On Harry in Love, part 2: A Big Man, Yelling (aka Influences)
Harry in Love is a comedy. A loud, broad, raucous comedy. The subtitle is A Manic Vaudeville and this is to be taken seriously. The people in it are nuts, the play itself is nuts. Wonderful.
The performance style is manic and stagy in the best way. The one-liners have to explode with a classic style of timing that goes back over a hundred years and isn't often seen so much anymore. It's a specific kind of humor, that traveled the country and eventually entered the movies and early TV, but started as something very much of vaudeville, of New York, of the comedians there, and very specifically the New York Jewish comedians there.
Now, here we are doing Harry with a cast of mostly Gentiles playing Jews and doing this stuff (except of course Ken Simon, who calls himself "God's Tummler" and who probably belongs in the Borscht Belt of several decades ago), but while the style began that way, there are plenty of fine Gentile examples of comedians who took on this style, including a couple of nice boys who started out in vaudeville and worked this schtick to the ends of their lives, in films and TV, and whose timing I find myself directly aping quite a bit in this show:
What's nice about that piece (from their film In Society though they also did it on their TV show), is that they are both almost straight men there as well for a collection of fine comedic second-bananas to do their bits off of, which is also true of this classic routine, done by many MANY comedians, but probably most famous from this version on the Abbott & Costello TV show:
The A&C connection with Harry became particularly clear when I realized there was no way I could yell the line, "I'm not ASKING him to get involved!" without directly copying Lou Costello's cadences on "I'm not ASKING you who is on second!"
Years ago, when doing this show for the first time, Michael Bruno, who was then playing Paul, mentioned looking at Gene Wilder's performance in The Producers for inspiration. I didn't mention this to Walter Brandes, who's now playing the part, as he's a very different Paul, and I'm not sure that reference would work for him.
At the same time, I'm noticing a lot more Zero Mostel in my own performance as Harry – I don't know if I didn't see it nine years ago because I couldn't see myself and Zero in the same category. Now, being a bit older (and, admittedly, a bit heavier), I find myself taking on a bit more Zero in the part.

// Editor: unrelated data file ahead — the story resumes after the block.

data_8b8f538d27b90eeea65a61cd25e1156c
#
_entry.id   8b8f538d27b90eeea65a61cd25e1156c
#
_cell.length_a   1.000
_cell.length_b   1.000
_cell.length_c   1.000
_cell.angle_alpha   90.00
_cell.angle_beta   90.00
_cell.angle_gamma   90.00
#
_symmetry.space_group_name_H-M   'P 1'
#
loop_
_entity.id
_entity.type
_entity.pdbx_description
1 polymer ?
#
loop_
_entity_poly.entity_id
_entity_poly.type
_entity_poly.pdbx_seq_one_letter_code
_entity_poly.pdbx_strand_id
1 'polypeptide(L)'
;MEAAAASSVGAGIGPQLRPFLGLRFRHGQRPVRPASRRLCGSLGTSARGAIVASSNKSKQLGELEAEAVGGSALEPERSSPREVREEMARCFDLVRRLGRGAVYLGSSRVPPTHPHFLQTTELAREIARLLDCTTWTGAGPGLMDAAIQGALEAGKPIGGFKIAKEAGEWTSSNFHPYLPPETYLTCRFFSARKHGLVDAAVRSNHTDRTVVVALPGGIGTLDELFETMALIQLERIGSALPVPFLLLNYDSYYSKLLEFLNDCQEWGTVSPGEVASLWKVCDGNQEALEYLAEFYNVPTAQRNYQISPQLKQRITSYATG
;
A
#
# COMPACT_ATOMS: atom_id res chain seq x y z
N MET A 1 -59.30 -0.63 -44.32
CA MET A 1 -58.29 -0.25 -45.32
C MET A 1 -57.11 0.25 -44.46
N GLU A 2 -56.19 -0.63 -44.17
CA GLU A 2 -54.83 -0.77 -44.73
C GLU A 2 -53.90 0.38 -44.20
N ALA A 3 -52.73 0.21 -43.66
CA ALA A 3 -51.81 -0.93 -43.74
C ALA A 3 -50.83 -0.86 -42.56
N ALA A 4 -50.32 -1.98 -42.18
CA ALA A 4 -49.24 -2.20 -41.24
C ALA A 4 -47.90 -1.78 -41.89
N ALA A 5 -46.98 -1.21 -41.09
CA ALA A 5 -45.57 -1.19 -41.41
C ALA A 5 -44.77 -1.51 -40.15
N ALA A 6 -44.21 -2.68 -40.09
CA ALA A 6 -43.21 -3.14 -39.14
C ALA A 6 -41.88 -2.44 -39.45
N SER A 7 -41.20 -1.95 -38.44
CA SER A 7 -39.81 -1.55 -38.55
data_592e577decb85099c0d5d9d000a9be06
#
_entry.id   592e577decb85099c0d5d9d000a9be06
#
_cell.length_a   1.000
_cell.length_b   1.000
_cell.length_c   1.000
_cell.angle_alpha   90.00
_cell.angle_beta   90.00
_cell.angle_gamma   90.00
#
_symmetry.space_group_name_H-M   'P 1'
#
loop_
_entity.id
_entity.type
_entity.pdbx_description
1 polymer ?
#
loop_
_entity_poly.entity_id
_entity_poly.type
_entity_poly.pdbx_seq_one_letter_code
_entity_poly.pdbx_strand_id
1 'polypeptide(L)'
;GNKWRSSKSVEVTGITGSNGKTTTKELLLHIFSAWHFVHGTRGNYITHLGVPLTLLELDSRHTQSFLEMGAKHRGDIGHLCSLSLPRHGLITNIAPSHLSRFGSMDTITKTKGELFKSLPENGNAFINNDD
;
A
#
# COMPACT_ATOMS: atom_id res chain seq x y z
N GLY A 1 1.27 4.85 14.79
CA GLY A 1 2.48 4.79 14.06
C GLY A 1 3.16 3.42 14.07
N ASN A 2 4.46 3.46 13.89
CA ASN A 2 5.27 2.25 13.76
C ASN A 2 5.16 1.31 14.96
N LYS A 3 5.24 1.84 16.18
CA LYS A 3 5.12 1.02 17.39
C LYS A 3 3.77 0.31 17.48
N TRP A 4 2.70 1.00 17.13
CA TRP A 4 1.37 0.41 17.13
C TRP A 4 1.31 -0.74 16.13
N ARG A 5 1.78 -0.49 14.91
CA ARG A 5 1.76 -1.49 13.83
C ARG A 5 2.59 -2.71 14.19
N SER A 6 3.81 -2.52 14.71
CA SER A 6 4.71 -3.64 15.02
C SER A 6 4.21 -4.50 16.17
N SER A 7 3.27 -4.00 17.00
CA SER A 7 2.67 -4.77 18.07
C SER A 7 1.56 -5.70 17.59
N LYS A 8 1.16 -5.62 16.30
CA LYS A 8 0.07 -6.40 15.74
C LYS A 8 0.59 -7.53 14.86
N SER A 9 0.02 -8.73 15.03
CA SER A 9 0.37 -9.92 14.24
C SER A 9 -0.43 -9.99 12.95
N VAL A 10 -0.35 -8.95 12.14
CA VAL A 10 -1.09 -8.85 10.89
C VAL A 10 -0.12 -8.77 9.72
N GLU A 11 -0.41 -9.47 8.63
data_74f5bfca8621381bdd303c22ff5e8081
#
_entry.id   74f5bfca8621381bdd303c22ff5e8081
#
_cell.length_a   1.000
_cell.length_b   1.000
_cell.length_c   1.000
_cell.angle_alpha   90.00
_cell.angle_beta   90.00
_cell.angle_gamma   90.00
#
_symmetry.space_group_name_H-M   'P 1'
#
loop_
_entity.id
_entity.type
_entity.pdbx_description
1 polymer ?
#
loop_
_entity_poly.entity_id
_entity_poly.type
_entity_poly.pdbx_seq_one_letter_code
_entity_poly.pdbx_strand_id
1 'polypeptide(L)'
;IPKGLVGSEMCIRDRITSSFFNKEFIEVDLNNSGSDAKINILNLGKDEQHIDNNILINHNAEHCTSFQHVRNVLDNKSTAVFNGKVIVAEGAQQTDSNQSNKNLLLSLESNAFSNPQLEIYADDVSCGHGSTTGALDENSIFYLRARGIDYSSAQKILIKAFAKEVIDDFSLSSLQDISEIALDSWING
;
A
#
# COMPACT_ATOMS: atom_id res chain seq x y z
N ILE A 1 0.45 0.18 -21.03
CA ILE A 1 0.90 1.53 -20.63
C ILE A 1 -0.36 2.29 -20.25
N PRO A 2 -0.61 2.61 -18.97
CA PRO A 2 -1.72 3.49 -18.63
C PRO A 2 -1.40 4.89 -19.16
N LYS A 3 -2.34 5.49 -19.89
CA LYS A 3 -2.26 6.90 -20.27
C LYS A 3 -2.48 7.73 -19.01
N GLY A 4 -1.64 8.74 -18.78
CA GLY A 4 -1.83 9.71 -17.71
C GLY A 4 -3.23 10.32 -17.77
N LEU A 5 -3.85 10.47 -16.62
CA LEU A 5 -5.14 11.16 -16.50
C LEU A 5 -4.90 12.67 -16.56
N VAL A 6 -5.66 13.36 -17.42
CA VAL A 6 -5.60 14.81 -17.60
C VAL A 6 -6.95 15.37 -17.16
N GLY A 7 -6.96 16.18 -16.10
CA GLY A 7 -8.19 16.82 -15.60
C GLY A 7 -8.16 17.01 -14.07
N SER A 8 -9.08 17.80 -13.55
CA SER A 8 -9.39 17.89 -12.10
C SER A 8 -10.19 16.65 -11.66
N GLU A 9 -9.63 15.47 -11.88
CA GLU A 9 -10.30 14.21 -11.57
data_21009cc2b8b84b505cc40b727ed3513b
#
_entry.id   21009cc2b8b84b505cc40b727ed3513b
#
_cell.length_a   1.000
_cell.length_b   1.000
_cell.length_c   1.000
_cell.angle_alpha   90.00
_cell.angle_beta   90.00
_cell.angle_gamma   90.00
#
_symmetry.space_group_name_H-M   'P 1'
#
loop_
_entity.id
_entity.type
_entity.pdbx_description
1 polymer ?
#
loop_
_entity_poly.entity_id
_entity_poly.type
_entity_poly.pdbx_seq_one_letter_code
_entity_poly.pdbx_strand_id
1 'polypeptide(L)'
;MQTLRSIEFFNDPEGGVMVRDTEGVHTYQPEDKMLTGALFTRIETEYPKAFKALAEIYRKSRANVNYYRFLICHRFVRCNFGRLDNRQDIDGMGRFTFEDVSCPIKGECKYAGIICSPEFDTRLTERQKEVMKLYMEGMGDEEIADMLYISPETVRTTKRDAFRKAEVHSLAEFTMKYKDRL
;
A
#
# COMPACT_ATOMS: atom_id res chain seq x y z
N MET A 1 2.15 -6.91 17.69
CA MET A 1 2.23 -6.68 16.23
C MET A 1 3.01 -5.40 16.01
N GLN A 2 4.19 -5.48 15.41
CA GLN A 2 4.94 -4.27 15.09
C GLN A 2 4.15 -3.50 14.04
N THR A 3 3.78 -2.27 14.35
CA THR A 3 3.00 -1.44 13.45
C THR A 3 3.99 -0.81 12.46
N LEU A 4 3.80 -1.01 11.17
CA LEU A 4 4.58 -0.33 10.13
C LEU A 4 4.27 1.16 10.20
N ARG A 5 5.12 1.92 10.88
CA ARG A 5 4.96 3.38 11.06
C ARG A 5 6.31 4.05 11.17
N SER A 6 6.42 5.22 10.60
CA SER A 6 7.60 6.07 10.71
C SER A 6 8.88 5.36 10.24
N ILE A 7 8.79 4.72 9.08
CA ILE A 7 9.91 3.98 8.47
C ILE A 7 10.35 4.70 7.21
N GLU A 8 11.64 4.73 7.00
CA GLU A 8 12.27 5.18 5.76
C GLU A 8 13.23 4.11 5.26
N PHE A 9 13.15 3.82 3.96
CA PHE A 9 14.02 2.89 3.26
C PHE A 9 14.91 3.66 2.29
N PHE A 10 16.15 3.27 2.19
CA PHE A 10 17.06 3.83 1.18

This scene from The Producers especially gets the feel of what I'm trying to do as Harry down – sorry for the quality; it appears someone decided to videotape the film of a TV monitor, recording the sound off the speaker with the camera mic, and then post it to YouTube, but it's what there is available:
During rehearsals for this round of Harry, a name came up that I hadn't thought of before, but which now seemed extremely a propos: Jackie Gleason.
Maybe I hadn't thought of Gleason before because . . . well, to be frank, while I've always admired his technical skill, I've never at all been a fan of The Great One. He gets on my nerves, and I really, REALLY dislike Ralph Kramden and The Honeymooners
However, once he came up, I couldn't help but see the similarities, and once I could see them, I could use them.
This performance style continues down into theatre of the 60s with plays by Murray Schisgal and Bruce Jay Friedman and Jules Feiffer and even Neil Simon, but with a darker edge. Plays of a category that Richard once put Harry in, something like "big sweaty neurotic New York Jewish men yelling at other people." Unfortunately, the beautiful, fun broadness of this style seems to have vanished in the last couple of decades. It's my pleasure to bring it back for a few more times in Harry in Love, which, if it's even half as much fun to watch as to perform, must be quite a show out there in the house. Wish I could see it from there.